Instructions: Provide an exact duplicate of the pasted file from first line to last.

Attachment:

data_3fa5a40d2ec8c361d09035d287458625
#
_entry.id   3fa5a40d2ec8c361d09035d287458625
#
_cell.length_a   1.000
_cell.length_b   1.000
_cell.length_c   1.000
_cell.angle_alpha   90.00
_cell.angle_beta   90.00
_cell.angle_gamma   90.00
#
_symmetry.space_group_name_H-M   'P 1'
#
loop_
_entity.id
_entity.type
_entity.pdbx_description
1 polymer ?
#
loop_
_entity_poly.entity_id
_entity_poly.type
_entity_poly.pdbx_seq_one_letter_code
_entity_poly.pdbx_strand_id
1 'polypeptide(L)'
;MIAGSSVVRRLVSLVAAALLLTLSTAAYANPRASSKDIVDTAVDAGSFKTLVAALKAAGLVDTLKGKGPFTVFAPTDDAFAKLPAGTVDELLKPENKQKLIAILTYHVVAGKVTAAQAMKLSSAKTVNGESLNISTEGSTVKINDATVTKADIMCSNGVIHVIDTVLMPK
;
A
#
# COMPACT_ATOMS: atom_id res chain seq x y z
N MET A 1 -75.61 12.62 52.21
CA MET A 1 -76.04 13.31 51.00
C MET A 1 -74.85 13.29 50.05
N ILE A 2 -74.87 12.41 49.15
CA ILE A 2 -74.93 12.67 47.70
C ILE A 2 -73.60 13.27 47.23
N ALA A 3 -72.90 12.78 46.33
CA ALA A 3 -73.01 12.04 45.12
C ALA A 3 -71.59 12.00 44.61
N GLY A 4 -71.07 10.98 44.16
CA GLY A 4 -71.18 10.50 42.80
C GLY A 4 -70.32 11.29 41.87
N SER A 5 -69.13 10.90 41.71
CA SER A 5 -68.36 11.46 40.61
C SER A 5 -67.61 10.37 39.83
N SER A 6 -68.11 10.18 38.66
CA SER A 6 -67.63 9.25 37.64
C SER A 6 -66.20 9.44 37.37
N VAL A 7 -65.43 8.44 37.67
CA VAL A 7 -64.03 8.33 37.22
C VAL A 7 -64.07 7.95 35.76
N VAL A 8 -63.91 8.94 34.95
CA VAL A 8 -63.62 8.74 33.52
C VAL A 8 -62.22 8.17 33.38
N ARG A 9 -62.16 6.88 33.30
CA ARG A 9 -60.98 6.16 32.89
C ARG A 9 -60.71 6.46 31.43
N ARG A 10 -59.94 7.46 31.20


data_3fa5a40d2ec8c361d09035d287458625
#
_entry.id   3fa5a40d2ec8c361d09035d287458625
#
_cell.length_a   1.000
_cell.length_b   1.000
_cell.length_c   1.000
_cell.angle_alpha   90.00
_cell.angle_beta   90.00
_cell.angle_gamma   90.00
#
_symmetry.space_group_name_H-M   'P 1'
#
loop_
_entity.id
_entity.type
_entity.pdbx_description
1 polymer ?
#
loop_
_entity_poly.entity_id
_entity_poly.type
_entity_poly.pdbx_seq_one_letter_code
_entity_poly.pdbx_strand_id
1 'polypeptide(L)'
;MIAGSSVVRRLVSLVAAALLLTLSTAAYANPRASSKDIVDTAVDAGSFKTLVAALKAAGLVDTLKGKGPFTVFAPTDDAFAKLPAGTVDELLKPENKQKLIAILTYHVVAGKVTAAQAMKLSSAKTVNGESLNISTEGSTVKINDATVTKADIMCSNGVIHVIDTVLMPK
;
A
#
# COMPACT_ATOMS: atom_id res chain seq x y z
N MET A 1 -75.61 12.62 52.21
CA MET A 1 -76.04 13.31 51.00
C MET A 1 -74.85 13.29 50.05
N ILE A 2 -74.87 12.41 49.15
CA ILE A 2 -74.93 12.67 47.70
C ILE A 2 -73.60 13.27 47.23
N ALA A 3 -72.90 12.78 46.33
CA ALA A 3 -73.01 12.04 45.12
C ALA A 3 -71.59 12.00 44.61
N GLY A 4 -71.07 10.98 44.16
CA GLY A 4 -71.18 10.50 42.80
C GLY A 4 -70.32 11.29 41.87
N SER A 5 -69.13 10.90 41.71
CA SER A 5 -68.36 11.46 40.61
C SER A 5 -67.61 10.37 39.83
N SER A 6 -68.11 10.18 38.66
CA SER A 6 -67.63 9.25 37.64
C SER A 6 -66.20 9.44 37.37
N VAL A 7 -65.43 8.44 37.67
CA VAL A 7 -64.03 8.33 37.22
C VAL A 7 -64.07 7.95 35.76
N VAL A 8 -63.91 8.94 34.95
CA VAL A 8 -63.62 8.74 33.52
C VAL A 8 -62.22 8.17 33.38
N ARG A 9 -62.16 6.88 33.30
CA ARG A 9 -60.98 6.16 32.89
C ARG A 9 -60.71 6.46 31.43
N ARG A 10 -59.94 7.46 31.20